In a sense, they’d become the negative version of what Nozick described as the “utility monster.” We can’t really imagine the true utility monster, someone who just reaps massive utility benefits from things ordinary people only enjoy slightly, and so ought to hoard physical goods or experiences because they enjoy them optimally. One way to get around the utility monster problem is to hypothesize a fairly low “upper-bound” on utility: there’s only so much happy a person can sustain. The declining marginal utility of more wealth and good suggests that somewhere there is an asymptotic limit to our utility. This is born out by research that demonstrates that income increases above $75,000/year don’t really increase happiness very much. Yet we can imagine the reverse fairly well: someone who is in intense pain and needs constant time and attention to feel a little bit better.
Consider borderline personality disorder. From my understanding of the underlying mechanism*, these are people who are basically really, really, sensitive. They’re incapable of separating the current sentence coming out of your mouth from the one before or after, so if that one sentence, hell, if that one word is critical, they’re feeling criticized and abused. It doesn’t matter if you’ve prefaced the criticism with a ton of praise, the moment is the only thing they’re capable of. People with BPD are like perfect Buddhists: they let go of the past and focus on the present with such desperate attention that it’s the only thing they can feel. This isn’t all bad: if it’s a nice moment, they feel like they’re on top of the world. They become addicted to that, probably in something like the technical sense of addiction. They become increasingly manipulative, constantly trying to control what’s happening right now, and to keep the stream of comfort and praise and love and attention coming.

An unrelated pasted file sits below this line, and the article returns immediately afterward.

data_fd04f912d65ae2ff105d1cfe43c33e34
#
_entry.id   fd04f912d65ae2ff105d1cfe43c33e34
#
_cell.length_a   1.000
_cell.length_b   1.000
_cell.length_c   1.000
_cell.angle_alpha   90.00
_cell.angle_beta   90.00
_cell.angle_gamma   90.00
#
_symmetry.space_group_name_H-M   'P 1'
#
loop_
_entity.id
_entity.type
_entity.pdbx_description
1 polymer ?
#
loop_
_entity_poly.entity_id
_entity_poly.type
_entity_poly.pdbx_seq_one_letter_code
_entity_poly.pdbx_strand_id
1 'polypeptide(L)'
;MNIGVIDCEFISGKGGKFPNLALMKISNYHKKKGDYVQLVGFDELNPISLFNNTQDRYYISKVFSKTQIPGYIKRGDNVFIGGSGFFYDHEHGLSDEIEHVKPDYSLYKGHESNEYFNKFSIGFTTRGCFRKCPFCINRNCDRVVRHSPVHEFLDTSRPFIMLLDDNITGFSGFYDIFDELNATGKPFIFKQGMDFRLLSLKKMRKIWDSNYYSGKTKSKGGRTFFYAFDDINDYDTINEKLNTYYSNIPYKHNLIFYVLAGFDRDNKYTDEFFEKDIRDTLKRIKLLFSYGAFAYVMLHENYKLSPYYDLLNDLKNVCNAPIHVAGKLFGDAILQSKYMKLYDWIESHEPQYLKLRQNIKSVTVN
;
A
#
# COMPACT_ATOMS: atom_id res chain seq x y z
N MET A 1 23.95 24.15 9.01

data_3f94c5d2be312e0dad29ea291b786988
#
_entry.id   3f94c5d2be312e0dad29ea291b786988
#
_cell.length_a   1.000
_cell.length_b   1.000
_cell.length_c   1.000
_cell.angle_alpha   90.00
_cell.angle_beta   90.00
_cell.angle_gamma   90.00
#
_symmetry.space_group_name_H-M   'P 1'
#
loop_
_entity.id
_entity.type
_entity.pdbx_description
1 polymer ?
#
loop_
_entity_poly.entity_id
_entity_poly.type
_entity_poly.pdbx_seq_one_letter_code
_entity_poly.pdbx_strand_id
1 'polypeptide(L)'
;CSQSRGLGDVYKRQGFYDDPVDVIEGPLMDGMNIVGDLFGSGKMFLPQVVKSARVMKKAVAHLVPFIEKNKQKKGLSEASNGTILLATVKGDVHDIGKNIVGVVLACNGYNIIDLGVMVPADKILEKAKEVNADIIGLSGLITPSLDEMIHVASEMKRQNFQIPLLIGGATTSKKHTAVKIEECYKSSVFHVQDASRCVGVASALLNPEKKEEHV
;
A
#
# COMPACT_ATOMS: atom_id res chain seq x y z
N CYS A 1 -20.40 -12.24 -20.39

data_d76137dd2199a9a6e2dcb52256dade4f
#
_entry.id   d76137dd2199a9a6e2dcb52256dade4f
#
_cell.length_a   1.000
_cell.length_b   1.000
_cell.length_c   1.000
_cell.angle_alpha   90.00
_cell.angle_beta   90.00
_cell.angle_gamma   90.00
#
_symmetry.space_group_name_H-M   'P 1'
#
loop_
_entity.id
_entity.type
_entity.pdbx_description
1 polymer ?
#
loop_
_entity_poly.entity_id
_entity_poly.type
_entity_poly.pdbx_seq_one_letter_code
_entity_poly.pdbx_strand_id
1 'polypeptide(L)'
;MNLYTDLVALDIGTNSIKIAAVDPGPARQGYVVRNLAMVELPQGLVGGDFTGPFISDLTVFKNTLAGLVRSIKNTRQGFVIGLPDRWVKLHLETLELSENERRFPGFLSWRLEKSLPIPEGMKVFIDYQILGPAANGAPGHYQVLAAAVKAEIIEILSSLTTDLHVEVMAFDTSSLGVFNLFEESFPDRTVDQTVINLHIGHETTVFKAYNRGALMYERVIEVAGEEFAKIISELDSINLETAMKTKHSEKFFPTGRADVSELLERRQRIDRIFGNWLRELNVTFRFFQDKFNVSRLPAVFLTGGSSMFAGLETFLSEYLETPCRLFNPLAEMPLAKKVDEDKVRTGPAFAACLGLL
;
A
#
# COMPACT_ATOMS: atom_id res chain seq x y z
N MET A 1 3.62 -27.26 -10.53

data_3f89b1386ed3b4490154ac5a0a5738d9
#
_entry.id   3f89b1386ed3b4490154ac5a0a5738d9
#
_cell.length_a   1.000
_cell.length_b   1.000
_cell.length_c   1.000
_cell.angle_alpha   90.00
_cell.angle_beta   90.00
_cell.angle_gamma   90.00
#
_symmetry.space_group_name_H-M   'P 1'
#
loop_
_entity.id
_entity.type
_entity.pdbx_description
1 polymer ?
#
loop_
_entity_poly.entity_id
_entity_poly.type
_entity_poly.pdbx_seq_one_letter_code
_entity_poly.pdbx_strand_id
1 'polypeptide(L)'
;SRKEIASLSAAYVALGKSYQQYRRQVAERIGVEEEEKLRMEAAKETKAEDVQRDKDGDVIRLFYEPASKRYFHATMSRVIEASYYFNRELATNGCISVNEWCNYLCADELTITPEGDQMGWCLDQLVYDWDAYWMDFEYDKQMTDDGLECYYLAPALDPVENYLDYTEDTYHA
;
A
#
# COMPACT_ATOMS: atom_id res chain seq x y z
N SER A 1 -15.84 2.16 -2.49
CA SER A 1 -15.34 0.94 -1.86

Everyone’s a little bit like this: we all would prefer people be nice rather than mean. But most people can handle constructive criticism, can separate the particular moment from the general relationship, and feel basically whole and accepted even in the bad moments. People with BPD can’t. In that sense, their fears and vulnerabilities are completely realized in the reactions of the people around them. They’re really not likeable, insofar as anyone who spends enough time around them will find them a roller-coaster of emotions, most of which are unhealthy. Others feel like extras in the extremely selfish personal drama narrated by the disorder, and if we honestly adopted maximin principles when it came to utility, we’d be right to take on that supporting role.
Until additional gains are wasted, there’s no reason to prefer the cessation of pain in our negative utility monster to the cessation of pain in those around him. Anyone who recognizes these symptoms in their family members could probably do themselves tons of good by simply cutting their manipulative relative out of their lives, while having only a marginal impact on the unhappy state of the person with borderline personality disorder.
Yet I tend to think we do have a responsibility to devote many (economic) resources to relieving psychic pain, especially if it can be done through innovations in pharmaceutical research. If a large initial outlay allows us to relieve psychic pain using a low marginal cost pill or injection, we ought to do so. The problem with BPD is that it has thus-far shown itself to be intransigent against both drug and behavioral treatments. So when I contrast the 25,000 children who die each day from easily-treated poverty-related diseases with the massive expense and uncertain results of psychiatric drug trials, I suspect we’re still misallocating. In both cases, we’re not concerned the hypothesized upper-limit on utility, but rather with the seemingly unbounded lower reaches of pain and suffering.